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What should I do if my computer is infected?

Computer-virus infections usually don't cause your machine to crash anymore.

Nowadays, the criminals behind the infections usually want your computer operating in top form so you don't know something's wrong. That way, they can log your keystrokes and steal any passwords or credit-card numbers you enter at Web sites, or they can link your infected computer with others to send out spam.

Here are some signs your computer is infected, tapped to serve as part of "botnet" armies run by criminals:

• You experience new, prolonged slowdowns. This can be a sign that a malicious program is running in the background.

• You continually get pop-up ads that you can't make go away. This is a sure sign you have "adware," and possibly more, on your machine.

• You're being directed to sites you didn't intend to visit, or your search results are coming back funky. This is another sign that hackers have gotten to your machine.

So what do you do?

• Having anti-virus software here is hugely helpful. For one, it can identify known malicious programs and disable them. If the virus that has infected your machine isn't detected, many anti-virus vendors offer a service in which they can remotely take over your computer and delete the malware for a fee.

• Some anti-virus vendors also offer free, online virus-scanning services.

• You may have to reinstall your operating system if your computer is still experiencing problems. It's a good idea even if you believe you've cleaned up the mess because malware can still be hidden on your machine. You will need to back up your files before you do this.

How do I know what information has been taken?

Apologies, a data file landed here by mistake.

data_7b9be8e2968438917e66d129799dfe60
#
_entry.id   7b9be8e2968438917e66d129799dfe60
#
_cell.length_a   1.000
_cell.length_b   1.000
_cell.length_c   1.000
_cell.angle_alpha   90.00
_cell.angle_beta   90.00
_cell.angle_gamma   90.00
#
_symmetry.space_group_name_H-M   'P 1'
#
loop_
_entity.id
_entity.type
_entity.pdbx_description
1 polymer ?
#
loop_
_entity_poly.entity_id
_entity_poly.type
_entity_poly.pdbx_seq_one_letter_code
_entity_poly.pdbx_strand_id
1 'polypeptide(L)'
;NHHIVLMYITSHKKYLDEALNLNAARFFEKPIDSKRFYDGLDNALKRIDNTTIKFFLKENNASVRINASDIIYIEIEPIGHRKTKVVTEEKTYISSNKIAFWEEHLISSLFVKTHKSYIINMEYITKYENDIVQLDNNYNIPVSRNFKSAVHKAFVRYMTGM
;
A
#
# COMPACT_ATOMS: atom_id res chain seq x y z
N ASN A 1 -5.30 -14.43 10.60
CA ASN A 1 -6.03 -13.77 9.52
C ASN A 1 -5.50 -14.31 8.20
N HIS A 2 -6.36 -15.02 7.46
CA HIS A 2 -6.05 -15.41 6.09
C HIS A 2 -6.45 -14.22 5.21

• It's very hard to tell what's been taken. Not every infection steals your data. Some just serve unwanted ads. Others poison your search result or steer you to Web sites you don't want to see. Others log your every keystroke. The anti-virus vendors have extensive databases about what the known infections do and don't do. Comparing the results from your virus scans to those entries will give you a good idea about what criminals may have snatched up.

 

based on contents of www.yahoo.com

 

|Date: 2009-03-17 visits: 2652| comments  0 Read more

Major flaw revealed in Internet Explorer; users urged to switch

The major press outlets are abuzz this morning with news of a major new security flaw that affects all versions of Internet Explorer from IE5 to the latest beta of IE8. The attack has serious and far-reaching ramifications -- and they're not just theoretical attacks. In fact, the flaw is already in wide use as a tool to steal online game passwords, with some 10,000 websites infected with the code needed to take advantage of the hole in IE.

Virtually all security experts (as well as myself) are counseling users to switch to any other web browser -- none of the others are affected, including Firefox, Chrome, and Opera -- at least for the time being, though Microsoft has stubbornly said it "cannot recommend people switch due to this one flaw." Microsoft adds that it is working on a fix but has offered no ETA on when that might happen. Meanwhile it offers some suggestions for a temporary patch, including setting your Internet security zone settings to "high" and offering some complicated workarounds. (Some reports state, however, that the fixes do not actually work.)

Expedient patching or switching are essential. Security pros fear that the attack will soon spread beyond the theft of gaming passwords and into more criminal arenas, as the malicious code can be placed on any website and can be adapted to steal any password stored or entered using the browser. It's now down to the issue of time: Will Microsoft repair the problem and distribute a patch quickly enough to head off the tsunami of fraud that's about to hit or will it come too late to do any good?

Meanwhile, our recommendation would be following: Switch from Internet Explorer as soon as you can. You can always switch back once the threat is eliminated.

Links for other browsers to try: Firefox Chrome Safari Opera

based on www.yahoo.com

 

|Date: 2008-12-16 visits: 3875| comments  0 Read more

Microsoft Outlook: 9 Things You Didn't Know You Could Do

E-mail can be such a chore some days, it's no wonder most of us don't play around with its settings or know half the tricks it can perform.

|Date: 2008-12-10 visits: 2602| comments  0 Read more